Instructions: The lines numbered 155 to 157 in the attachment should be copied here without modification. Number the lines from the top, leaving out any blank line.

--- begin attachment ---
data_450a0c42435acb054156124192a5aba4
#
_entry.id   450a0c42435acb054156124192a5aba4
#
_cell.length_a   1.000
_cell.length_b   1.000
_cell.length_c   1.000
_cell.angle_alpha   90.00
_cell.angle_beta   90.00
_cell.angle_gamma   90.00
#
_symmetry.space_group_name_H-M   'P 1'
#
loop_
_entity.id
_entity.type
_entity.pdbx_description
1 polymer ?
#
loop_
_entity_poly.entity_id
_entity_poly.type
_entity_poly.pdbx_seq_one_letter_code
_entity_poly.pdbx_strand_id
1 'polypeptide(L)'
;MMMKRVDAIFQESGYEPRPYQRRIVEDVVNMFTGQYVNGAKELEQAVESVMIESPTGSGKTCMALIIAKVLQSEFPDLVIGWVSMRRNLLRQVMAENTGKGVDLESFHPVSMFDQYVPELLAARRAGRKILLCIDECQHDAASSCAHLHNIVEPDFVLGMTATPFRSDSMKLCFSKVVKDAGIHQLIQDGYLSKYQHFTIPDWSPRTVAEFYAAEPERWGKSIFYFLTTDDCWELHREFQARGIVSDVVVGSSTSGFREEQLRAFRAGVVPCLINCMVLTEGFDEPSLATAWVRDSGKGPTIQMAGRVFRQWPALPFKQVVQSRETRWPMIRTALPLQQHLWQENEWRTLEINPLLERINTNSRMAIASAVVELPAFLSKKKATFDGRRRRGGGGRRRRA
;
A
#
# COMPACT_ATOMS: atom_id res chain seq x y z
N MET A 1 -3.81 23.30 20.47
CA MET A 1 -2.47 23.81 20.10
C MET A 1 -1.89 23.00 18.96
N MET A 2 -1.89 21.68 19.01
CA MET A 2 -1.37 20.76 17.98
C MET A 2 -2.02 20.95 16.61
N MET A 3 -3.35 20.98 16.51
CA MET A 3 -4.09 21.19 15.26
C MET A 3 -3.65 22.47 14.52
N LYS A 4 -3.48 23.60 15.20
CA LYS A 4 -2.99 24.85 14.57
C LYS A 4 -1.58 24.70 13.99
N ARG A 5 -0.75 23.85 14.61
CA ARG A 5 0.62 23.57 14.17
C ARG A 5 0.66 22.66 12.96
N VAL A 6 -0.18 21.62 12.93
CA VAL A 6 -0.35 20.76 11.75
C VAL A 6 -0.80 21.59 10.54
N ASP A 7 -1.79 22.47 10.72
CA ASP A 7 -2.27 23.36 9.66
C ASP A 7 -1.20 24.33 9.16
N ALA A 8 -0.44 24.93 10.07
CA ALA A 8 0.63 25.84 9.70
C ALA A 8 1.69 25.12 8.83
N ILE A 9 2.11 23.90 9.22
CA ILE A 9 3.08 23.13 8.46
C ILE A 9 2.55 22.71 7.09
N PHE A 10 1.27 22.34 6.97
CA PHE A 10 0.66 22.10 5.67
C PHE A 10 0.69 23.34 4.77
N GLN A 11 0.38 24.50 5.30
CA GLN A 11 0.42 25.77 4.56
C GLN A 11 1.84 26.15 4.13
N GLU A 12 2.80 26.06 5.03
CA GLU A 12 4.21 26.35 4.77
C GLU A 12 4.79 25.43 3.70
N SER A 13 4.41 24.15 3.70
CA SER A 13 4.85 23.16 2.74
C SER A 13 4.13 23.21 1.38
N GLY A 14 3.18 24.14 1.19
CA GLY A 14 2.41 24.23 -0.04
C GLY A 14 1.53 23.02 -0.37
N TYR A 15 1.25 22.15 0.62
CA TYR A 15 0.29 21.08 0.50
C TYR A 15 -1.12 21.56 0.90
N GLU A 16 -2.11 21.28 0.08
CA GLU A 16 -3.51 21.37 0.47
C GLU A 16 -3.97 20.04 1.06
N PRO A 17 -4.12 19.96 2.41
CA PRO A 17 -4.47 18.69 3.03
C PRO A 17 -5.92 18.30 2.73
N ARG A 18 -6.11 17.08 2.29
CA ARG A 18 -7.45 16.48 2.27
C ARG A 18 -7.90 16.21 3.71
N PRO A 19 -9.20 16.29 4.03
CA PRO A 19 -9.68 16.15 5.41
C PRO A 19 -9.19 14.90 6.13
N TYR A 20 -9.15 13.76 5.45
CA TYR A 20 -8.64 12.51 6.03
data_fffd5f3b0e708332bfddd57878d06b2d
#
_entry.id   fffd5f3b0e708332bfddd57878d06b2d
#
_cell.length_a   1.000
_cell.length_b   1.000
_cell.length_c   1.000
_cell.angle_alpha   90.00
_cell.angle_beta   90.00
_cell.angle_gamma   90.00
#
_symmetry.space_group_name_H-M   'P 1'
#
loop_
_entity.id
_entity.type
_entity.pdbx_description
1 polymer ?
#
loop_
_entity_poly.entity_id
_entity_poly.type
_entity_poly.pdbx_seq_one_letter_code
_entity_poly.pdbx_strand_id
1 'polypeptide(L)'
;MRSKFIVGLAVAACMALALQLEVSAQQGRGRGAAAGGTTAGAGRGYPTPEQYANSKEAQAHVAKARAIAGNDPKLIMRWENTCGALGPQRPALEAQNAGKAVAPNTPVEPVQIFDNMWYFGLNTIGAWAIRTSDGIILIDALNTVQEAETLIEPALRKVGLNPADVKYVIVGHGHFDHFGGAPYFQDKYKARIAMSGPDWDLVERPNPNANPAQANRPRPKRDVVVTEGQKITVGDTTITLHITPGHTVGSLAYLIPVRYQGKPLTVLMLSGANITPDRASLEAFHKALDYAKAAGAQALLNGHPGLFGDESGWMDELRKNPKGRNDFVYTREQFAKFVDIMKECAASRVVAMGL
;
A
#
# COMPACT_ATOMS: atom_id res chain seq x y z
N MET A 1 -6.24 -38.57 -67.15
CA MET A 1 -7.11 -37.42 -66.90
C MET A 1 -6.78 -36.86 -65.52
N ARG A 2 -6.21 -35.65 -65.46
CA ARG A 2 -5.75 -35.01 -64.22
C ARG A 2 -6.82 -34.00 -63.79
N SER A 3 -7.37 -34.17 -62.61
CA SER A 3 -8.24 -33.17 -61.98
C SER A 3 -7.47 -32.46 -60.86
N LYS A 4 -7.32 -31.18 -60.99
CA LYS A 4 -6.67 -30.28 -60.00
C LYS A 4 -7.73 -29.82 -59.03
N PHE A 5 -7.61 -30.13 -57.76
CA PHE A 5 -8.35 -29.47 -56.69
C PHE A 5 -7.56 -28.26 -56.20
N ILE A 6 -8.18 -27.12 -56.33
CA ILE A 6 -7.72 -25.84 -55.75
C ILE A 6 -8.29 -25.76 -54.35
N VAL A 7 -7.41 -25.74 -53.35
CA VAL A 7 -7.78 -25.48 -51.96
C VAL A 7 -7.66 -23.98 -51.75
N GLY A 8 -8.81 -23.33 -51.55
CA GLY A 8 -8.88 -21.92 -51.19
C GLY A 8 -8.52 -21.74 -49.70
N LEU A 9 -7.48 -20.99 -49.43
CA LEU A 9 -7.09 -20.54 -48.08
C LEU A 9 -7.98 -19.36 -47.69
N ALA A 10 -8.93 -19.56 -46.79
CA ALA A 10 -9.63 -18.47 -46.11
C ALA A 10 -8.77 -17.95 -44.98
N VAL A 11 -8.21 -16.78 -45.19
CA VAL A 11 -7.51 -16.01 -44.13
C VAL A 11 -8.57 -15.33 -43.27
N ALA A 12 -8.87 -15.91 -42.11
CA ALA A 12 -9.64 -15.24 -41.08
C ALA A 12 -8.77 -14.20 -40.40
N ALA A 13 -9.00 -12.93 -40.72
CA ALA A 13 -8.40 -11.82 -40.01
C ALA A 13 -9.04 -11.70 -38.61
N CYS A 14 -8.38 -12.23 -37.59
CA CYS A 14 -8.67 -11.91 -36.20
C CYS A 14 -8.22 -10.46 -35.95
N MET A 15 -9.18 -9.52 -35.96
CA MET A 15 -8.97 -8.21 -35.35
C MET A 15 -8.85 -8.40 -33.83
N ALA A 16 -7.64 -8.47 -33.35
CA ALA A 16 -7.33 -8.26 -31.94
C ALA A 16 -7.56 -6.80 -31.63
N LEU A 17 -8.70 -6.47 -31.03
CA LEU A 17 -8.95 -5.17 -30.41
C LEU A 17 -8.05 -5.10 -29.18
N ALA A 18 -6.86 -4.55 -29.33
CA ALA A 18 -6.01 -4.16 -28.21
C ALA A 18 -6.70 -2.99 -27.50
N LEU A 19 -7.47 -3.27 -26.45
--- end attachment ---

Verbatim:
C ALA A 12 -8.77 -14.20 -40.40
N ALA A 13 -9.00 -12.93 -40.72
CA ALA A 13 -8.40 -11.82 -40.01